The death of Professor Bernard Lewis, former Professor of History at Princeton on May 19 at the amazing age of almost 102 was reported throughout the US media with reverence and appreciation. According to the New York Times, which set the tone, “Few outsiders and no academics had more influence with the (George W) Bush administration on Middle East affairs. The president carried a marked up copy of one of his articles in his briefing papers and met with him before and after the invasion of Iraq in 2003.”
(The imagination fails at the thought of George W. Bush ever actually reading a book)
Not only was none of this ludicrously excessive outpouring of praise and acclaim justified, but no countervailing voices were allowed in the ranks of the Orwellian MSM, or MainStream Media in the United States.
Until he was past his mid-fifties and close to the age when most academics retire or have run out of steam, Lewis was a marginalized and even widely despised figure in British academia. His only serious academic work on the Middle East had been on the Tanzimat Reform program in Ottoman Turkey in the first half of the 19th century. A strong supporter of Israel, he does not appear to have set foot in any major Arab nation during at least the 30 years from 1950 to 1980. Nor did he seriously study or respect the work of those who did. His knowledge of the detailed political and economic developments in emergent Arab nations was nonexistent. He based his assessments of the region on travels there during the 1930s, well before World War II. When I studied Modern Middle East history at the London School of Economics in the mid-1970s, serious scholars of the region regarded him as a clown.
But after emigrating to the United States in 1974, Lewis found his real calling as a justifier and public ideologist for the forces of aggression and empire, much as Leo Strauss, the patron and founding father of the neoconservatives had done at the University of Chicago decades earlier.
In both cases, each man was able to escape the contempt that superficial and intolerant work had provoked in their original academic environments and they both played to the same eager-to-listen and willingly credulous audience.
The emerging Reagan Republicans, Evangelical Christians and so-called “muscular” anti-communists – in reality usually anti-Russian racists – of the Democratic Party all eagerly danced to Lewis’ intolerant tune. In such circles, his ludicrous distortions and falsehoods went unchallenged. He claimed the success of the Crusaders at the end of the 11th century proved how weak and ineffectual Islam had become. Yet the Crusader enclave in Palestine survived for less than a hundred years before the great Sultan Saladin effectively annihilated it. Israeli Prime Minister Golda Meir in the early 1970s loved his assertion that there was no such thing as Palestinian nationalism. He loved the Turkish past but he hated and despised the Arab present.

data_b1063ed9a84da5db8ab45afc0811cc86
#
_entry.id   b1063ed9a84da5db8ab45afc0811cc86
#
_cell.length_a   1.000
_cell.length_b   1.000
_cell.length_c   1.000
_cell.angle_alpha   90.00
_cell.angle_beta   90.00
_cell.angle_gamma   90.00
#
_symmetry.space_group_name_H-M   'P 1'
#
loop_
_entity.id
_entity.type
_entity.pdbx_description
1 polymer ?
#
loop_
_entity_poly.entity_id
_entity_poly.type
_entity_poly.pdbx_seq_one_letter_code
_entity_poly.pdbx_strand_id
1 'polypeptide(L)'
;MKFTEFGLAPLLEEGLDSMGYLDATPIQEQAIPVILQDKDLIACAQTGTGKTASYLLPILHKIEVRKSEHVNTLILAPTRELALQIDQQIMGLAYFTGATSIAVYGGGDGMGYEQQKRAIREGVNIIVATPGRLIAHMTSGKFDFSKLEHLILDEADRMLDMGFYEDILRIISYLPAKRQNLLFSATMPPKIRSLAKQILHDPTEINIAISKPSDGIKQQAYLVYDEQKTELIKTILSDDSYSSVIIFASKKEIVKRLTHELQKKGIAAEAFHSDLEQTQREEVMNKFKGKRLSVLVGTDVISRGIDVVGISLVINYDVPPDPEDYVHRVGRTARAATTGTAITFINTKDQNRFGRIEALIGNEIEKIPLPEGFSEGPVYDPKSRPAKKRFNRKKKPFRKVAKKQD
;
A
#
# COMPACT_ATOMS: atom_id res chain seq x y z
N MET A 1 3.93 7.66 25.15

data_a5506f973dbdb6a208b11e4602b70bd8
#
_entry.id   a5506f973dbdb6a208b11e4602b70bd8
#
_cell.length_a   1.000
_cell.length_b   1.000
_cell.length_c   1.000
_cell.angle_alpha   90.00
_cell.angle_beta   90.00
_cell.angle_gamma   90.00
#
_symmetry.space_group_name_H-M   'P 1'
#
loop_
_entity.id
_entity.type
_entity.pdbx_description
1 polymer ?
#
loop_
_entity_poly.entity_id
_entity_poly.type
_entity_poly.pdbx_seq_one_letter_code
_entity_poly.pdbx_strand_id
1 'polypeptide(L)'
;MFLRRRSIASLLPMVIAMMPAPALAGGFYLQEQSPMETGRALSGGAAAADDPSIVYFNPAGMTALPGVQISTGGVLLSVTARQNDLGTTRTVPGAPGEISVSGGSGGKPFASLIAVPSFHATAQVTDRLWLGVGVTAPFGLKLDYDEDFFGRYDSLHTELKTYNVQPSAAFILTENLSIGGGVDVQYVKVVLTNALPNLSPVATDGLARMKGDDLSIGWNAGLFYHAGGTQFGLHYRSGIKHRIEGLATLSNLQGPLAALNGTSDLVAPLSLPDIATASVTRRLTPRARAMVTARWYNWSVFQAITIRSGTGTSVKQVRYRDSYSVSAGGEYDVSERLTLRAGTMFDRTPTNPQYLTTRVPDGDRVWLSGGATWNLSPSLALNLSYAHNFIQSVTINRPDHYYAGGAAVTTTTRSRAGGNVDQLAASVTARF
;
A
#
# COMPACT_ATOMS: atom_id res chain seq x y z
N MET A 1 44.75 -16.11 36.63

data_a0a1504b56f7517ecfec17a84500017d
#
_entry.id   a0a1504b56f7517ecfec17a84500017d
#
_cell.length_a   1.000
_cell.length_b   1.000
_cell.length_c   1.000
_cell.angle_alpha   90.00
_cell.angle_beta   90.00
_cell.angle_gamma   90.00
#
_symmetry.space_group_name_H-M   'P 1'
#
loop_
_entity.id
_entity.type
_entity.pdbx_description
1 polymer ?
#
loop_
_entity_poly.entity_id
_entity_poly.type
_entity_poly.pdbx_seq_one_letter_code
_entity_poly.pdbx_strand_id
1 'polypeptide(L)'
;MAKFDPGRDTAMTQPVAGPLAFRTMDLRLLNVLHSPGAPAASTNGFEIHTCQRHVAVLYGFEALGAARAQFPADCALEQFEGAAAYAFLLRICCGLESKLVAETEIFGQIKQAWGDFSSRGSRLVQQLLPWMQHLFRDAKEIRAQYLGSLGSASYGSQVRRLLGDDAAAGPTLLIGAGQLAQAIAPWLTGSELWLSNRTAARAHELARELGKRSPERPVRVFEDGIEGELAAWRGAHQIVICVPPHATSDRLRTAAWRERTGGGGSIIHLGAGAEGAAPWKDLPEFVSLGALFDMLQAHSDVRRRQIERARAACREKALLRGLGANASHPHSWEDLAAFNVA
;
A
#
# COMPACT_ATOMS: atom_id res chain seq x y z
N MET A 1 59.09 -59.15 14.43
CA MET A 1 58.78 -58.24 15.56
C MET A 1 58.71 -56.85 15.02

Lewis’s rise to eminence in Washington started under in the 1970s through the patronage of Senator Henry “Scoop” Jackson, who was also the patron of the first generation of neoconservatives. A quarter century later, by the time of President George W. Bush it was complete
Lewis, though he later tried to claim otherwise, was a central and extremely important figure in the relentless efforts after the 9/11 terrorist attacks to use them as a justification for the US invasion, conquest and occupation of Iraq.
“Either we bring them freedom, or they destroy us,” he memorably wrote about Arab societies.
The truth was precisely the opposite. Islamic extremism was only marginal throughout the Sunni Arab world before the Bush administration, urged on by Lewis and his fellow neocons, undertook their colossal project of pulverizing one stable society after another in the name of Lewis’s mythical “freedom.”
His incompetence and record of fraudulent claims and false prophecy were legion. In 2002, he claimed Iraqis would “rejoice” when the US armed forces invaded their country. The Iraqi popular insurrection that exhausted the US Army and took thousands of US lives took him completely by surprise.
But facts and common sense were irrelevant and only minor distractions for Lewis and his coterie of True Believers. He made sweeping generalizations which were recognized as absurd by everyone with any first-hand knowledge of the Arab societies of the Maghreb, the Fertile Crescent and the Arabian Peninsula.
He welcomed the Arab Spring explosion of protests across the Middle East in December 2010 and into the following year as another great opportunity to replace autocratic regimes throughout the region with US-backed democratic regimes.
Instead, the opposite happened. Wherever the Lewis Solution of US military occupation was applied it backfired and produced precisely the opposite results from those he had promised. The rise of Islamic extremism in Iraq and Syria was the direct result of the pulverization both countries by US military power and by the groups Washington armed and financed.
Lewis’s real heritage is clear: It lies in the millions of refugees, the smashed societies, the more than a million dead in Iraq since 2003, the more than 600,000 killed in the wars in Syria and in the continuing specter throughout the region of wars without end.
It would be fitting to imagine him now exposed amid the fires of Hell to the death screams of the myriad victims of the policies he so recklessly, ignorantly and shamelessly advocated for so long.
Alas, I have my doubts.